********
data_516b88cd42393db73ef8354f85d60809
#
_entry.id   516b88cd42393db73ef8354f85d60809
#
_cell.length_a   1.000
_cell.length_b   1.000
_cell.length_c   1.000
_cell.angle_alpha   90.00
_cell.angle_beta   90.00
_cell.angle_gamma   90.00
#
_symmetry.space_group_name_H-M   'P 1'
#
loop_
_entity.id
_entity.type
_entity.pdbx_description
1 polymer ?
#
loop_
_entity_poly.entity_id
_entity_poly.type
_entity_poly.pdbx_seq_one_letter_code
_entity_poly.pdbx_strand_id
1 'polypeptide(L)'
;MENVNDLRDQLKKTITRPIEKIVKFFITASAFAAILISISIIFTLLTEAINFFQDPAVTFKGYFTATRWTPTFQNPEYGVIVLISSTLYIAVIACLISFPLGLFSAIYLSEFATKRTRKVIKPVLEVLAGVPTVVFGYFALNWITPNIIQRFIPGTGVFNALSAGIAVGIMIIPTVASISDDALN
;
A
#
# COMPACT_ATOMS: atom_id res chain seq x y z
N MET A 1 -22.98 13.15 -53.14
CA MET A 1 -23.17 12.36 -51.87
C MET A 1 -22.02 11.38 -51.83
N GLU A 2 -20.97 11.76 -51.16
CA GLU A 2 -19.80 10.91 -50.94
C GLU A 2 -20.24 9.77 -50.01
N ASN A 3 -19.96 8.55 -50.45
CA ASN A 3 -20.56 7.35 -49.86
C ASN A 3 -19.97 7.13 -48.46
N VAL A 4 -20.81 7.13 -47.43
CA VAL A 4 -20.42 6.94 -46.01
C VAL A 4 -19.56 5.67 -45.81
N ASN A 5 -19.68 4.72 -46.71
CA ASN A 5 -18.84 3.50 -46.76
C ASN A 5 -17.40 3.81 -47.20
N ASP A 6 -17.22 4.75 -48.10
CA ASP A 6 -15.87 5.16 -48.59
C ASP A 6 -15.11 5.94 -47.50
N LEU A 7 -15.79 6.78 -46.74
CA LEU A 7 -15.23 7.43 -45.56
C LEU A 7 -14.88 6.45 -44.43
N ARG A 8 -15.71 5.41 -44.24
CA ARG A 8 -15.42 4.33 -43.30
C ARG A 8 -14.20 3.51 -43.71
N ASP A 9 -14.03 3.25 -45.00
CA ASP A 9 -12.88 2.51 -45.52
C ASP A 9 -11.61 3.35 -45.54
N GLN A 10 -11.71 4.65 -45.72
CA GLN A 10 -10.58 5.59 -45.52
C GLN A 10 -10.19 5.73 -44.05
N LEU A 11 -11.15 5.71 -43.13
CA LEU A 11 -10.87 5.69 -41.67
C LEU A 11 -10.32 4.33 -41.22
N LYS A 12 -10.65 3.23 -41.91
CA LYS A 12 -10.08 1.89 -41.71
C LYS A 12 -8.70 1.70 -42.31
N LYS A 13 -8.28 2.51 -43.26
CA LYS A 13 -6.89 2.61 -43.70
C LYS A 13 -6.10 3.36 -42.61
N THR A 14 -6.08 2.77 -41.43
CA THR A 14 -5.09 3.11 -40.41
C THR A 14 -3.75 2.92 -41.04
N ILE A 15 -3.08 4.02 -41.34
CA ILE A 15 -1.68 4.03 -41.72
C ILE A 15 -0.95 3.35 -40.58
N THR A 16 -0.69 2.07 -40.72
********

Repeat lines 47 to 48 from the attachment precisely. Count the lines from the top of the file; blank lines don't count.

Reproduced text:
CA ASP A 6 -15.87 5.16 -48.59
C ASP A 6 -15.11 5.94 -47.50